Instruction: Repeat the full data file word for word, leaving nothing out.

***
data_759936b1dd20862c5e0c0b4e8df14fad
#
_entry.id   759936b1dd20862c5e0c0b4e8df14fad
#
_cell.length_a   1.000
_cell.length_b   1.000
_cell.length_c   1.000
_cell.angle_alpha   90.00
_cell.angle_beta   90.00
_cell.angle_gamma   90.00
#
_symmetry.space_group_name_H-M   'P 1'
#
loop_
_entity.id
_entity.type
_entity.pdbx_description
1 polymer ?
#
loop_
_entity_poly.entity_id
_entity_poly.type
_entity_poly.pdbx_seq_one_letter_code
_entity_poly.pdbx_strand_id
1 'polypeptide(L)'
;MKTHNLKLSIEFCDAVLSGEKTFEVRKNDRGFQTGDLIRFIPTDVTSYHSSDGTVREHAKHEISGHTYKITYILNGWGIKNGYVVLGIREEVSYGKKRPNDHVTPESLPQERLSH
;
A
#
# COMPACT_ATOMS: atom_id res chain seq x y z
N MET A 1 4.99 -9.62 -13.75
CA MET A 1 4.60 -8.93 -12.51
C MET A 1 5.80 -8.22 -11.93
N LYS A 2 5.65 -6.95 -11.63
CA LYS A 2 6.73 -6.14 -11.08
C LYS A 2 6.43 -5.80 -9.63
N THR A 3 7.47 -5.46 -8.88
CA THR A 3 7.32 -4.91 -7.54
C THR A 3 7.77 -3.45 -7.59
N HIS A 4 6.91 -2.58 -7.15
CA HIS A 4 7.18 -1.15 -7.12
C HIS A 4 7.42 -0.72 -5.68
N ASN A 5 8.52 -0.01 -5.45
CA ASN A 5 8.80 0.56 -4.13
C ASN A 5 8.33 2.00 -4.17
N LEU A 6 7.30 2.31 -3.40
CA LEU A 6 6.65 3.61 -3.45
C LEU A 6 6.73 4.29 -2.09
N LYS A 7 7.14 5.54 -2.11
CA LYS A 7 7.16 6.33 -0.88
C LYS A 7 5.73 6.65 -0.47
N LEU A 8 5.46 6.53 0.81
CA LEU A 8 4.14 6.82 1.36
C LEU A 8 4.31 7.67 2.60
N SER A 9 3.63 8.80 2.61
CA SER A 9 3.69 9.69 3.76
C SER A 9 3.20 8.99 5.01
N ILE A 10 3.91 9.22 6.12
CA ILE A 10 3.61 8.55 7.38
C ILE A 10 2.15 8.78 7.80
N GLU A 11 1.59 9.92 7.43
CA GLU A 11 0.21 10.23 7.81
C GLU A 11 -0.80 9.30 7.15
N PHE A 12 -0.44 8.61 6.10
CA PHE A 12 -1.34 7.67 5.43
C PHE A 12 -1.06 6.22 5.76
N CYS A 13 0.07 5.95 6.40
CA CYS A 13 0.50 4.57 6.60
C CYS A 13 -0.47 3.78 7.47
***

data_759936b1dd20862c5e0c0b4e8df14fad
#
_entry.id   759936b1dd20862c5e0c0b4e8df14fad
#
_cell.length_a   1.000
_cell.length_b   1.000
_cell.length_c   1.000
_cell.angle_alpha   90.00
_cell.angle_beta   90.00
_cell.angle_gamma   90.00
#
_symmetry.space_group_name_H-M   'P 1'
#
loop_
_entity.id
_entity.type
_entity.pdbx_description
1 polymer ?
#
loop_
_entity_poly.entity_id
_entity_poly.type
_entity_poly.pdbx_seq_one_letter_code
_entity_poly.pdbx_strand_id
1 'polypeptide(L)'
;MKTHNLKLSIEFCDAVLSGEKTFEVRKNDRGFQTGDLIRFIPTDVTSYHSSDGTVREHAKHEISGHTYKITYILNGWGIKNGYVVLGIREEVSYGKKRPNDHVTPESLPQERLSH
;
A
#
# COMPACT_ATOMS: atom_id res chain seq x y z
N MET A 1 4.99 -9.62 -13.75
CA MET A 1 4.60 -8.93 -12.51
C MET A 1 5.80 -8.22 -11.93
N LYS A 2 5.65 -6.95 -11.63
CA LYS A 2 6.73 -6.14 -11.08
C LYS A 2 6.43 -5.80 -9.63
N THR A 3 7.47 -5.46 -8.88
CA THR A 3 7.32 -4.91 -7.54
C THR A 3 7.77 -3.45 -7.59
N HIS A 4 6.91 -2.58 -7.15
CA HIS A 4 7.18 -1.15 -7.12
C HIS A 4 7.42 -0.72 -5.68
N ASN A 5 8.52 -0.01 -5.45
CA ASN A 5 8.80 0.56 -4.13
C ASN A 5 8.33 2.00 -4.17
N LEU A 6 7.30 2.31 -3.40
CA LEU A 6 6.65 3.61 -3.45
C LEU A 6 6.73 4.29 -2.09
N LYS A 7 7.14 5.54 -2.11
CA LYS A 7 7.16 6.33 -0.88
C LYS A 7 5.73 6.65 -0.47
N LEU A 8 5.46 6.53 0.81
CA LEU A 8 4.14 6.82 1.36
C LEU A 8 4.31 7.67 2.60
N SER A 9 3.63 8.80 2.61
CA SER A 9 3.69 9.69 3.76
C SER A 9 3.20 8.99 5.01
N ILE A 10 3.91 9.22 6.12
CA ILE A 10 3.61 8.55 7.38
C ILE A 10 2.15 8.78 7.80
N GLU A 11 1.59 9.92 7.43
CA GLU A 11 0.21 10.23 7.81
C GLU A 11 -0.80 9.30 7.15
N PHE A 12 -0.44 8.61 6.10
CA PHE A 12 -1.34 7.67 5.43
C PHE A 12 -1.06 6.22 5.76
N CYS A 13 0.07 5.95 6.40
CA CYS A 13 0.50 4.57 6.60
C CYS A 13 -0.47 3.78 7.47